So, I have been back here in North Dakota working the sugar beet harvest for the past month. It is something I grew up with. My dad has worked for American Crystal Sugar Co since before I was born and I cannot say how grateful I am for the experience to see what he has endured every fall that I can remember. I have also had the opportunity to meet people I have known the names of my whole life through my dad's work stories.

And as my 8pm-8am work schedule is shifting towards daylight, I can say it has been truly rewarding.

Not just for feeling a greater connection with my father, or the name he and I both carry, and what that means here. But also for every person I have met over the past month.

There have been some incredibly conservative republicans--who don't believe that global warming is actually happening or why their locally owned stores just can't compete with WalMart for food prices, but also, who unknowingly live a very simple and green lifestyle--growing their own food, composting, spending less, etc-- much like many liberals I know. There are a huge group of hispanic workers who are all interested in my love-life and have concerned themselves with finding me a very tall match (they gave me warm feelings about the people in Peru who had the same intentions). There are some who have been to university, and some who didn't finish high school. A few who think they need to take me out on a date, and a few people I haven't seen since I moved away from Crookston over 10 years ago.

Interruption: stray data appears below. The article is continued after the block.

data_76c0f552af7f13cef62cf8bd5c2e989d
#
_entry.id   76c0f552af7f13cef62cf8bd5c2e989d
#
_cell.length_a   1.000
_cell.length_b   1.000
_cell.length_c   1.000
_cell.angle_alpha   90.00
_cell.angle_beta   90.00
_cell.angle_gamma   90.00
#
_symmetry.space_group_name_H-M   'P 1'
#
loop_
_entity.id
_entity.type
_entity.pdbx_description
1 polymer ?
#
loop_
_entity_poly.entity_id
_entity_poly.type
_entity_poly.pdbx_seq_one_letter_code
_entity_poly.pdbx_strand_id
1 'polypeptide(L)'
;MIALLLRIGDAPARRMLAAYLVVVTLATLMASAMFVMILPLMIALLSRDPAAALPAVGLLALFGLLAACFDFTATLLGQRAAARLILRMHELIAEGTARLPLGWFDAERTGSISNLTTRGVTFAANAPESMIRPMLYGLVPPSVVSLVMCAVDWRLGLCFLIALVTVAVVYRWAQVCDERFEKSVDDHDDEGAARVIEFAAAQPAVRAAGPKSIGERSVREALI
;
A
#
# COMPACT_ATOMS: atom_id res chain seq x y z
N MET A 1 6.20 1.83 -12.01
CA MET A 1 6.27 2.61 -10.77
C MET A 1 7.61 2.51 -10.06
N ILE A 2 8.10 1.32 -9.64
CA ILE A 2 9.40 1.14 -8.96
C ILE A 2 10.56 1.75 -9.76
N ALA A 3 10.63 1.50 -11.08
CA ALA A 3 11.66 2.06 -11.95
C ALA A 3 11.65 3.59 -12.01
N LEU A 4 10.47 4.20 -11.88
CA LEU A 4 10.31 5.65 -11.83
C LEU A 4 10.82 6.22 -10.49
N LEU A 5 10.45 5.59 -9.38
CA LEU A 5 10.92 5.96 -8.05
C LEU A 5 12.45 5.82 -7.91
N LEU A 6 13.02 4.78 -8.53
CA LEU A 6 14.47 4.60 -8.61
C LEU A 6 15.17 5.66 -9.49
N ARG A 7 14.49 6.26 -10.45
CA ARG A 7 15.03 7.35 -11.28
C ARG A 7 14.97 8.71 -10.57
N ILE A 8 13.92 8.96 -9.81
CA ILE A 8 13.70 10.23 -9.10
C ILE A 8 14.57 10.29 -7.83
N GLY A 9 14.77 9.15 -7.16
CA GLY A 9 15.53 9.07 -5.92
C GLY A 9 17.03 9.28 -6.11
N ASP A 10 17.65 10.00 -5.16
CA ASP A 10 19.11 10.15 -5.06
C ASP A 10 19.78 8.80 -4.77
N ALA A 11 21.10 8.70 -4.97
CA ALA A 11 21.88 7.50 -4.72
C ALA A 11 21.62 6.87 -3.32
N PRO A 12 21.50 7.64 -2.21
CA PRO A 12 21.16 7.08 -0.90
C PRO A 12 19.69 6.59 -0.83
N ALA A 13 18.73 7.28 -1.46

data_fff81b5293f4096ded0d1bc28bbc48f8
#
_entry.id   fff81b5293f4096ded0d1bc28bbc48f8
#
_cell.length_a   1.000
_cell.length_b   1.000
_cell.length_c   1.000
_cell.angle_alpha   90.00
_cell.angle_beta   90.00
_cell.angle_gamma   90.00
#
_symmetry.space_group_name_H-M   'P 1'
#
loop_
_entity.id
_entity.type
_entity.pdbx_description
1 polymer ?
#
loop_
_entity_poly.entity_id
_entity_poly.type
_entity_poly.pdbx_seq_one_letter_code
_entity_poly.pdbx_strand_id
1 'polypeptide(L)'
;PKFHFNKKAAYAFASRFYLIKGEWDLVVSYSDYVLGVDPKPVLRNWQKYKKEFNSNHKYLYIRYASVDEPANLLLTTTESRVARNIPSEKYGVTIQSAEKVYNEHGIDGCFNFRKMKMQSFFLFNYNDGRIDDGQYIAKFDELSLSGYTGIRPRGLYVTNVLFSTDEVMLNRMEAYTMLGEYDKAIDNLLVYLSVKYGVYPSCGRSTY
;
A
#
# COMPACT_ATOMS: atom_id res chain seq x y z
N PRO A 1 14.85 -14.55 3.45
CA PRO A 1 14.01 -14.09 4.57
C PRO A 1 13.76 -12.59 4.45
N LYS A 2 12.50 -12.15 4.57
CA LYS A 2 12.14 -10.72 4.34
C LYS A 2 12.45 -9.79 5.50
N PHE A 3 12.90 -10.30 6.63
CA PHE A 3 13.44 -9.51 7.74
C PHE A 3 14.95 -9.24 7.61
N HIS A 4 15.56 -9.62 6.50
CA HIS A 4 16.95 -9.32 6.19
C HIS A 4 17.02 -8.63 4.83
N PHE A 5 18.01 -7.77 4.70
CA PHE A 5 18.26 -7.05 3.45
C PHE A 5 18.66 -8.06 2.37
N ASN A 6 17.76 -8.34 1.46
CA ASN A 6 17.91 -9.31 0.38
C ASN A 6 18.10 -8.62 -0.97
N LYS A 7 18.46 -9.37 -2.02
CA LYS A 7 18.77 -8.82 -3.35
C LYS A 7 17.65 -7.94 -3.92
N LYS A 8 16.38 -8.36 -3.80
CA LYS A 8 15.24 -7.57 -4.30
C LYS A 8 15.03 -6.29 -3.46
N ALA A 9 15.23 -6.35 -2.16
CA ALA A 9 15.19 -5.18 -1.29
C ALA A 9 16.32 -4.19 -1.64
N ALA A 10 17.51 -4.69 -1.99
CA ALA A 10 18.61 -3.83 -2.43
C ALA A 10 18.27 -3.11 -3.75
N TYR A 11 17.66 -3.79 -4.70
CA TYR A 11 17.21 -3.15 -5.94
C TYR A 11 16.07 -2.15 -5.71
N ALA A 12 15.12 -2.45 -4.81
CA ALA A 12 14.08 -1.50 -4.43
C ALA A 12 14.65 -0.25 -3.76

It is a very diverse community in it's own right. Which is something that I never realized when I lived here before, something I want to have in my everyday life.

And while I am not ready to determine where my future is going to take place, I am ready to start living where I am.
I hope you all are well, where you are, and happy, too.

all for me, for now.

Wednesday, September 16, 2009


Last Saturday, I went to a community fundraiser concert for a local non-profit called Stand Up For Kids(http://www.standupforkids.org/). It was your average, hippie community gathering, located at the park next to the local community garden. One of our favorite local singers (Vicci Martinez--check her out, she is amazing. http://www.viccimartinez.com/ or http://www.myspace.com/viccimartinez) was volunteering her voice and band for the afternoon. My friend Toni has been volunteering for Stand Up For Kids for years. This local non profit champions the rights and the lives of local homeless teenagers. They make meals, do outreach, get them bus passes, clothes, a bunch of stuff. I was really compelled by the group.

Then, on Sunday, during the minute for mission at church, a woman named Betsey recounted her experience making lunches for a homeless settlement near the old Lowe's store. She had set up her table near the Goodwill store, read her bible and waited for 3 hours with the lunches and no one came. She decided that these lunches were not going to go to waste, so she drove down the main street in East Bremerton looking for needy people. She gave away all 8 lunches that had been made. She also realized that it was necessary to seek them out.